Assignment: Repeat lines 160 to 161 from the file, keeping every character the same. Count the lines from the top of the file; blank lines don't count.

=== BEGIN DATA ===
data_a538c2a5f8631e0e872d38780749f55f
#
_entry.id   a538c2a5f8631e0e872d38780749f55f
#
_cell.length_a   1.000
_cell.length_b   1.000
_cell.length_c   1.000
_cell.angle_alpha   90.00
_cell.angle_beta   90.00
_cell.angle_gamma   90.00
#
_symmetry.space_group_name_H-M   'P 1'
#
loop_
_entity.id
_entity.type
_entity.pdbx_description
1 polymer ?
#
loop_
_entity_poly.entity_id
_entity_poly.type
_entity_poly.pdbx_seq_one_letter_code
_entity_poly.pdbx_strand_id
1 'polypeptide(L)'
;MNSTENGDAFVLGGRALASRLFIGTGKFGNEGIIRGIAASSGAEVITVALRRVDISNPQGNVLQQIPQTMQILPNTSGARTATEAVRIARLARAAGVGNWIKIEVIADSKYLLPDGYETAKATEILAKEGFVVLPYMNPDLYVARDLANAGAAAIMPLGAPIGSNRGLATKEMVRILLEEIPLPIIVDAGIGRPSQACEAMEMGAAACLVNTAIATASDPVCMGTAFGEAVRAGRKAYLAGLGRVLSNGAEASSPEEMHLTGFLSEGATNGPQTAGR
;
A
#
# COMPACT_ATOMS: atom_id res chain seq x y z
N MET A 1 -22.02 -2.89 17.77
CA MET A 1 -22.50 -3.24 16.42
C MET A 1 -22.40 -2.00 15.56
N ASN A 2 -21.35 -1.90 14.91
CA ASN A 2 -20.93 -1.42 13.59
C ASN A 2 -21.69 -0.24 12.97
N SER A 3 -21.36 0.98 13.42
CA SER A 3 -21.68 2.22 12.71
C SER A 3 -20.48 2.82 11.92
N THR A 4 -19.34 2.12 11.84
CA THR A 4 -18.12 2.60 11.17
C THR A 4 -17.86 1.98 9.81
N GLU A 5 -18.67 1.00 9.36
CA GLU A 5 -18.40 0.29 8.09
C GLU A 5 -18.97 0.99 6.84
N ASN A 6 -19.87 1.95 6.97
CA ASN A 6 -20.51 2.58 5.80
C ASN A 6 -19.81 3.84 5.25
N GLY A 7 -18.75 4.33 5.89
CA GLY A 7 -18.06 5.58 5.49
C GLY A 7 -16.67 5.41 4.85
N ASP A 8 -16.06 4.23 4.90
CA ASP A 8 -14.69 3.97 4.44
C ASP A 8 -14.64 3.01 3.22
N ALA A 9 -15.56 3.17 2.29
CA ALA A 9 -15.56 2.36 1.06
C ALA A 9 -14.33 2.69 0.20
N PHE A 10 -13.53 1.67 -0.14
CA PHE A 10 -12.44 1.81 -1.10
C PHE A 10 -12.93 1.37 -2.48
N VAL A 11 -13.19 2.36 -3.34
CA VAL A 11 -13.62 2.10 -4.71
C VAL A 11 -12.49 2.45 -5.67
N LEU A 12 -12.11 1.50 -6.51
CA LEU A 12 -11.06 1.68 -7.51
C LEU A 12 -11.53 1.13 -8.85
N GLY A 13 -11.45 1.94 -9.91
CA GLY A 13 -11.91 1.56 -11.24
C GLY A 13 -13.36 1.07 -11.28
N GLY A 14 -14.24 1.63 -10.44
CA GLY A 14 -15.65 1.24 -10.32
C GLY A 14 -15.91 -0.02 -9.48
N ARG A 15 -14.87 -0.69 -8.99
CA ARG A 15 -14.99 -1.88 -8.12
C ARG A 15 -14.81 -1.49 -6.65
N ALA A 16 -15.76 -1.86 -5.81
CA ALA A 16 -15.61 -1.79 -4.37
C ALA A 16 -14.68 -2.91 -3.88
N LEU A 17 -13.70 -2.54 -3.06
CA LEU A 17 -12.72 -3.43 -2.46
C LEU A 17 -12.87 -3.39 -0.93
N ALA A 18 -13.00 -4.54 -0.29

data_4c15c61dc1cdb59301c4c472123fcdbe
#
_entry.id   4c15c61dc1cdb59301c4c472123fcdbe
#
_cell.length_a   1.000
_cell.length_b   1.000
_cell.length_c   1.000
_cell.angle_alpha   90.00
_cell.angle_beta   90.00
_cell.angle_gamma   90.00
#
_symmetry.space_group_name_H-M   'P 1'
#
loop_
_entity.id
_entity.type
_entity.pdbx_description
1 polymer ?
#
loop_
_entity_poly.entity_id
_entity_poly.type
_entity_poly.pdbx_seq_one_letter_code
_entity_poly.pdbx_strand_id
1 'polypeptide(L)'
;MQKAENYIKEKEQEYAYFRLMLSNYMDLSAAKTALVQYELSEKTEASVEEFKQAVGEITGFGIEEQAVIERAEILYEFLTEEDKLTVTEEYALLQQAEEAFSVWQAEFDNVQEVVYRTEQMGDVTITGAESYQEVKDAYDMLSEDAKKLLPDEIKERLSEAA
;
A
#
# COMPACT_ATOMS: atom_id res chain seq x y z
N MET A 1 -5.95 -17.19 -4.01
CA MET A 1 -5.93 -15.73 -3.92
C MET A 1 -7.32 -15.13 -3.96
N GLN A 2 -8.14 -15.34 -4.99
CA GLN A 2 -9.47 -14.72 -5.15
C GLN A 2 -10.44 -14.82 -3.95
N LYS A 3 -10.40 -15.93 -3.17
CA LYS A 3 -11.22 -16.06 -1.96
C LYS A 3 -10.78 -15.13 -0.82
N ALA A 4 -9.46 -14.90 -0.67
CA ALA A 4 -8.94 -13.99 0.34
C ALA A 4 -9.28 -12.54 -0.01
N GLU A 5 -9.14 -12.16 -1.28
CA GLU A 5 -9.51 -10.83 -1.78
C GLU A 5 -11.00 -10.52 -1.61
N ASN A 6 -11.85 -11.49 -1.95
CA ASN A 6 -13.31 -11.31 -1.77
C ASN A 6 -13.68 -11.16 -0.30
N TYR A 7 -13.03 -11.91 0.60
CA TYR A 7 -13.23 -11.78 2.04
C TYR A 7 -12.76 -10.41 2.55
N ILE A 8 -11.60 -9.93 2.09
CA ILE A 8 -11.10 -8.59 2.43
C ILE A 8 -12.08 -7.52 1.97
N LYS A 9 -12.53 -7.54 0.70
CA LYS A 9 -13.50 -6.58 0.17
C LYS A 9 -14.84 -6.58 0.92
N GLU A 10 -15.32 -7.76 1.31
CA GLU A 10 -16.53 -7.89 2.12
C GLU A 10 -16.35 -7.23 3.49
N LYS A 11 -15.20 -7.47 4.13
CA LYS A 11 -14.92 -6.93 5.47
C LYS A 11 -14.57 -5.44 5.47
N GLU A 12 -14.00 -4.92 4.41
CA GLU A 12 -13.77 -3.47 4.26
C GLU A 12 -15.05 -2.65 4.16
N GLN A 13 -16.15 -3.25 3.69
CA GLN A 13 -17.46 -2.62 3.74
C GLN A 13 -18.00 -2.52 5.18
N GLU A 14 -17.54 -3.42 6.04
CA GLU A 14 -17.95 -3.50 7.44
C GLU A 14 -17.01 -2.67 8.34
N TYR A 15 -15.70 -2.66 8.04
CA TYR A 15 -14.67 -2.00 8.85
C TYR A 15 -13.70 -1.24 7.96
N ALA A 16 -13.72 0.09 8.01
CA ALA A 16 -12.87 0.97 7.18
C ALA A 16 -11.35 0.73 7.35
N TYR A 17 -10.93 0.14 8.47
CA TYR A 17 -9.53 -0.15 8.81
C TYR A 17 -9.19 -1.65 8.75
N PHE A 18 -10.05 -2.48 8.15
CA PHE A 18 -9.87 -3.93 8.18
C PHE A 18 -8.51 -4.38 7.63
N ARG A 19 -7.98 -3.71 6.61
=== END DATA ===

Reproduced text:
C ALA A 16 -11.35 0.73 7.35
N TYR A 17 -10.93 0.14 8.47